“There was a man who hadn’t cut his beard,” said Tuniaz. “After the training at the center, he has the language skills to communicate and he can understand what is legal and illegal, and he has now started a business. His elderly father shook my hand and thanked the government for saving his son.”
The program had been successful and “most of the graduates have reintegrated into society,” Tuniaz said.
“More than 90 percent of the graduates have found satisfactory jobs and good incomes and have become positive members of society. They have also driven other people around them to get rich and work hard and live a better life,” he said.
The officials declined to say how many people had been through the camps, describing the number as “dynamic.”
But academics and activists monitoring the situation in Xinjiang say there have been no signs of mass liberations from the camp.
“I don’t see any evidence that large numbers are being released simultaneously,” said James Leibold, an expert on Xinjiang who teaches at La Trobe University in Australia. “If they were out, we would know.”
The camps have come in for sharp criticism from mostly Western countries, with more than 20 countries — including Australia, Britain, Canada, France, Germany and Japan — writing to the U.N. Human Rights Council to express concern “about credible reports of arbitrary detention” of Uighurs and other minorities in Xinjiang.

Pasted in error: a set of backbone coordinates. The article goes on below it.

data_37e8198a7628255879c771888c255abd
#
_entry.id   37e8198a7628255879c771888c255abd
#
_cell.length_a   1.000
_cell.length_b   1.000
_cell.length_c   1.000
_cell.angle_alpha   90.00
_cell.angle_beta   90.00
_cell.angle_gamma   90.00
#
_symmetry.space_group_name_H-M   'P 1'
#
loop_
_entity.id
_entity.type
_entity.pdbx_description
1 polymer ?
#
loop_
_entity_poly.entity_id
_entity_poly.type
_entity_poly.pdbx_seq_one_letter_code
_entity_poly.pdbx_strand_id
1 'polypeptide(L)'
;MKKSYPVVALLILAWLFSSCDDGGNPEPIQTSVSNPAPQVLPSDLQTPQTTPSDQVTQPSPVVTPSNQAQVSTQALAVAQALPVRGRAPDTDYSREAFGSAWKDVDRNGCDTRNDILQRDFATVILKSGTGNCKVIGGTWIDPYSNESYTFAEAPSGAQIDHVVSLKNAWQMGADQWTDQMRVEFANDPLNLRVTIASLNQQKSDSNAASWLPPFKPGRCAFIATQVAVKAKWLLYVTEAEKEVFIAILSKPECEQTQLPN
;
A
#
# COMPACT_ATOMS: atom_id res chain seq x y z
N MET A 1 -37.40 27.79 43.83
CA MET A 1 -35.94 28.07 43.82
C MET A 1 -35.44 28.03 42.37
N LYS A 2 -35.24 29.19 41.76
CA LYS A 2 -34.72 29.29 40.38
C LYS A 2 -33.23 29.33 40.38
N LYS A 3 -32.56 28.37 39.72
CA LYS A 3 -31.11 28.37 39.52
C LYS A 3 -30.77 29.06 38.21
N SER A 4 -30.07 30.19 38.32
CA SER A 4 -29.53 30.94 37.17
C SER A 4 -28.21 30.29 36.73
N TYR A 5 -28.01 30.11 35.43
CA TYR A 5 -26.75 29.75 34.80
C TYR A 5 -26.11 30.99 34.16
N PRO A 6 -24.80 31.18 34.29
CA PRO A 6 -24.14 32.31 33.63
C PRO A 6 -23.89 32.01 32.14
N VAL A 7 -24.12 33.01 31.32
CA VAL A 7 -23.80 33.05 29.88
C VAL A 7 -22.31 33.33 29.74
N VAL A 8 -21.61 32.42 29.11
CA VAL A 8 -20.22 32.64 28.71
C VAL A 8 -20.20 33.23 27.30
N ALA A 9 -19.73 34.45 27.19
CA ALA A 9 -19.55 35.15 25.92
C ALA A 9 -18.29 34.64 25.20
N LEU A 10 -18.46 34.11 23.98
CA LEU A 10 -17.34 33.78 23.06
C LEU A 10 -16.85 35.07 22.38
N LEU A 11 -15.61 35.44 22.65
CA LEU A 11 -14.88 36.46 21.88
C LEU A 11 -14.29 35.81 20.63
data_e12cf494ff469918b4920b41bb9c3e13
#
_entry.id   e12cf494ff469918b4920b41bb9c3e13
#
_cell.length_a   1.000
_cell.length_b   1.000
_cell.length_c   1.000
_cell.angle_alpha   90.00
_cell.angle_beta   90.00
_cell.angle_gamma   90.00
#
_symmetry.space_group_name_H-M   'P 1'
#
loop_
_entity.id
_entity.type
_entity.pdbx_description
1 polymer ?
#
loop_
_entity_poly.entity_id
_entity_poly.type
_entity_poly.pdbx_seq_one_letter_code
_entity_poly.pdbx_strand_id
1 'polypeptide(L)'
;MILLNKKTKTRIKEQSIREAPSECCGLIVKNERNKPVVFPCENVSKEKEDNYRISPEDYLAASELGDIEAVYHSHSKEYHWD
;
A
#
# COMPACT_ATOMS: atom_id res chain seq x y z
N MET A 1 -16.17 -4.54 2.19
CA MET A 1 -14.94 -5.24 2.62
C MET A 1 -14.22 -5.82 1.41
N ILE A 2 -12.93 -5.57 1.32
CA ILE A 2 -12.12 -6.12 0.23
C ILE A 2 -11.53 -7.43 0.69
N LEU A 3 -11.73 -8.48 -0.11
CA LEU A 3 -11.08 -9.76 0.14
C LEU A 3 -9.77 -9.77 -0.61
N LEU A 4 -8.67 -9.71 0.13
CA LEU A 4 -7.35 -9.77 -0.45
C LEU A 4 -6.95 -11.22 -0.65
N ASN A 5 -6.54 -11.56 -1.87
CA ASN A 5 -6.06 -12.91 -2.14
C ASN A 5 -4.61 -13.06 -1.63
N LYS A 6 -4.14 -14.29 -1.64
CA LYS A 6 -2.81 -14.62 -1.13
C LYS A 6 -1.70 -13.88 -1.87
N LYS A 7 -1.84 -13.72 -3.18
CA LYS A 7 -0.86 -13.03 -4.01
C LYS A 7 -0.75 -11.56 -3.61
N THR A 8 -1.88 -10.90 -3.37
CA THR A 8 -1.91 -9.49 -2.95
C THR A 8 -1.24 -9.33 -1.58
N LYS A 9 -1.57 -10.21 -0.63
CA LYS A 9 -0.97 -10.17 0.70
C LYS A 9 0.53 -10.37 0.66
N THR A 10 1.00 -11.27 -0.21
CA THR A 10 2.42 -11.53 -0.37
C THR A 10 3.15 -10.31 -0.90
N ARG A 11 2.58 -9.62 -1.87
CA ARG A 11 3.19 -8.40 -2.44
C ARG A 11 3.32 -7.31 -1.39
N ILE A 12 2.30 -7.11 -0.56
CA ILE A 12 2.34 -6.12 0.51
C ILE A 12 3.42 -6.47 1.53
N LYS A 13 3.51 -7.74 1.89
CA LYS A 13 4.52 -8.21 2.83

China this week said that 50 countries — including Saudi Arabia, Iran, Iraq and Pakistan — have written a joint letter commending Beijing for its counterterrorism and deradicalization efforts and on the economic and social progress in Xinjiang.
The Foreign Ministry declined to supply the letter or the list of the 50 countries to The Washington Post, even though it has been all over state media this week, saying it was up to the Human Rights Council to release the information.
The Chinese authorities now seem to be turning to a new phase in their operation of the camps and their repression of ethnic minorities in Xinjiang, experts say.
In a report published this month, German scholar Adrian Zenz wrote that growing numbers of detainees have been released from camps into forced labor.
“The state’s long-term stability maintenance strategy in Xinjiang is predicated upon a perverse and extremely intrusive combination of forced or at least involuntary training and labor,” he wrote, describing factory and other work as part of a supposed poverty-alleviation effort.
State newspapers and television channels this week have been full of reports about how happy and stable Xinjiang has become.
The Xinjiang Daily has constantly exhorted readers to “remain true to our original aspiration and keep our mission firmly in mind” — a phrase from the president about building a strong Communist Party. Almost every day, government officials and party cadres in Xinjiang are studying the Xi Jinping Thought doctrine and organizing self-reflection sessions, asking themselves: “Did we do things right?” the paper reported this week.
Separately, in a white paper titled “Historical Matters Concerning Xinjiang” released this month, the State Council said that the area had “ long been an inseparable part of Chinese territory.” It also said that the area had “never been the so-called ‘East Turkestan’ ” — referring to the name that many Uighur activists use for the area — and that Uighurs were not a Turkic group. Academics called this historical revisionism.